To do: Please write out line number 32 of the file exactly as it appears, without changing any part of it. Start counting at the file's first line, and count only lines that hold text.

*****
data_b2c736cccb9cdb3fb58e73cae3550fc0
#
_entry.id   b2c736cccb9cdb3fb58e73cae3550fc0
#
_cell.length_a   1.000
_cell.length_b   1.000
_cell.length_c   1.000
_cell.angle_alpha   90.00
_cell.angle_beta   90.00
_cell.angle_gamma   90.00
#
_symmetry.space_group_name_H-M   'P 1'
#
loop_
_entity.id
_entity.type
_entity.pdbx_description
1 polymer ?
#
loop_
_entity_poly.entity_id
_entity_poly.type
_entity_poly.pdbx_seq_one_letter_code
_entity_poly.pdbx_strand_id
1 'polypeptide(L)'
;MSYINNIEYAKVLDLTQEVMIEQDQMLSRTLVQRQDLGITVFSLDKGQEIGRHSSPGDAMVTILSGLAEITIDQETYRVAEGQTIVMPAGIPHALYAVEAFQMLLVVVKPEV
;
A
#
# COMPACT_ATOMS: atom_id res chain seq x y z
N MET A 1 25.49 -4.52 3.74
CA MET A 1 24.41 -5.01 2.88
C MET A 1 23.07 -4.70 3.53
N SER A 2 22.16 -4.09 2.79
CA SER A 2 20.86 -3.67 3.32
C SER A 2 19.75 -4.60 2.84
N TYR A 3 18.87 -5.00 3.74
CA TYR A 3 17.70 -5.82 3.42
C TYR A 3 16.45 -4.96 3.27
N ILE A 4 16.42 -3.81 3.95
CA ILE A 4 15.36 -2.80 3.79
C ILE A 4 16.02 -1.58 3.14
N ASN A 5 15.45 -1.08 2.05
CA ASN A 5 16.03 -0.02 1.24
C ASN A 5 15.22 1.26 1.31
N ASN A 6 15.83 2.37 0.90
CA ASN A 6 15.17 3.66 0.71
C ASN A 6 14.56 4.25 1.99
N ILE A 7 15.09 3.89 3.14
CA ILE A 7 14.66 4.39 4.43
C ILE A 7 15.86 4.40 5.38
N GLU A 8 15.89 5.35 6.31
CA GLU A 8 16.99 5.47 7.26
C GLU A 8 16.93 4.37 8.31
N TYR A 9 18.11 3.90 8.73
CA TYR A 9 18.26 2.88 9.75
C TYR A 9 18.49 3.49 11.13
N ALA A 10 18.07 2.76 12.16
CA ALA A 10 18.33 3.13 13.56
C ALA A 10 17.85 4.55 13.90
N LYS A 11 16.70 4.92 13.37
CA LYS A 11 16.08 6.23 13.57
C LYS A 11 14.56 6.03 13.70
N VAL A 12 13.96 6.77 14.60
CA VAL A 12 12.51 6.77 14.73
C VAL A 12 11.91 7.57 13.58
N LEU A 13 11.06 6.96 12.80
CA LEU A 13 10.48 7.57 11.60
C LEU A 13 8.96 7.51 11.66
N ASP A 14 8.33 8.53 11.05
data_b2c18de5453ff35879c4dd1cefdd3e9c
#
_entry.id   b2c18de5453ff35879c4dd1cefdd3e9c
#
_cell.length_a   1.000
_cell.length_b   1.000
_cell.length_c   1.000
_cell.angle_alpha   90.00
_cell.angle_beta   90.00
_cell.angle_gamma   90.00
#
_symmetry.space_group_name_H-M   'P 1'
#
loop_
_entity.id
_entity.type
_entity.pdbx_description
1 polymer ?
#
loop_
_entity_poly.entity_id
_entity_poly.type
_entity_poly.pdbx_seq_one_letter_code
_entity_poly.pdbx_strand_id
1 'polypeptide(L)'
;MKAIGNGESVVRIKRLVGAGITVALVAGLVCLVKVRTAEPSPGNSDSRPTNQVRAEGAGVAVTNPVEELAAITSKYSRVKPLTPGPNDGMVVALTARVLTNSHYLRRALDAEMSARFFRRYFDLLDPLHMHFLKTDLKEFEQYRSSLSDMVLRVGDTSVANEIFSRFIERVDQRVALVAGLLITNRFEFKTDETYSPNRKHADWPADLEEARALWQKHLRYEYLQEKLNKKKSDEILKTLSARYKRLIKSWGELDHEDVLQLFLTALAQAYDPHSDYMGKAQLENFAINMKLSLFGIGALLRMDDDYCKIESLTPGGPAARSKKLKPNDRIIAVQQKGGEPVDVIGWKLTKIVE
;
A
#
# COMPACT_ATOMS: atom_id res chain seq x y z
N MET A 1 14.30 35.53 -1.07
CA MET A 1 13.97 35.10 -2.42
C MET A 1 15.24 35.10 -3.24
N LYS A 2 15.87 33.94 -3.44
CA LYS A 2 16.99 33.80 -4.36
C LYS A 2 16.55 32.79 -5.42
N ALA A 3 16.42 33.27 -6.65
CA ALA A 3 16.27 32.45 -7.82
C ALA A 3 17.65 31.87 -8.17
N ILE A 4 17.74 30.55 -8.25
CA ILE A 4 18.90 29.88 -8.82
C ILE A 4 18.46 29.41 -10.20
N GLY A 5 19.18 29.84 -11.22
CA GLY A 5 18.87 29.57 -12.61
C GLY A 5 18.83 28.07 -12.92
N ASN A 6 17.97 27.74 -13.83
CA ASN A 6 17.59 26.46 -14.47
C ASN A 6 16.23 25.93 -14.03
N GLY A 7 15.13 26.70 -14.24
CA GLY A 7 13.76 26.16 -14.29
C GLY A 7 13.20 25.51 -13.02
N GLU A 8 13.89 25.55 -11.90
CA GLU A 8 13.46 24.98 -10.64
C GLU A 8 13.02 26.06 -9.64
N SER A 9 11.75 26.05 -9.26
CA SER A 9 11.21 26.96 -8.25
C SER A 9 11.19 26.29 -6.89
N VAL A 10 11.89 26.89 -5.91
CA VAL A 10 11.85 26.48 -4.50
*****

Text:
CA MET A 1 24.41 -5.01 2.88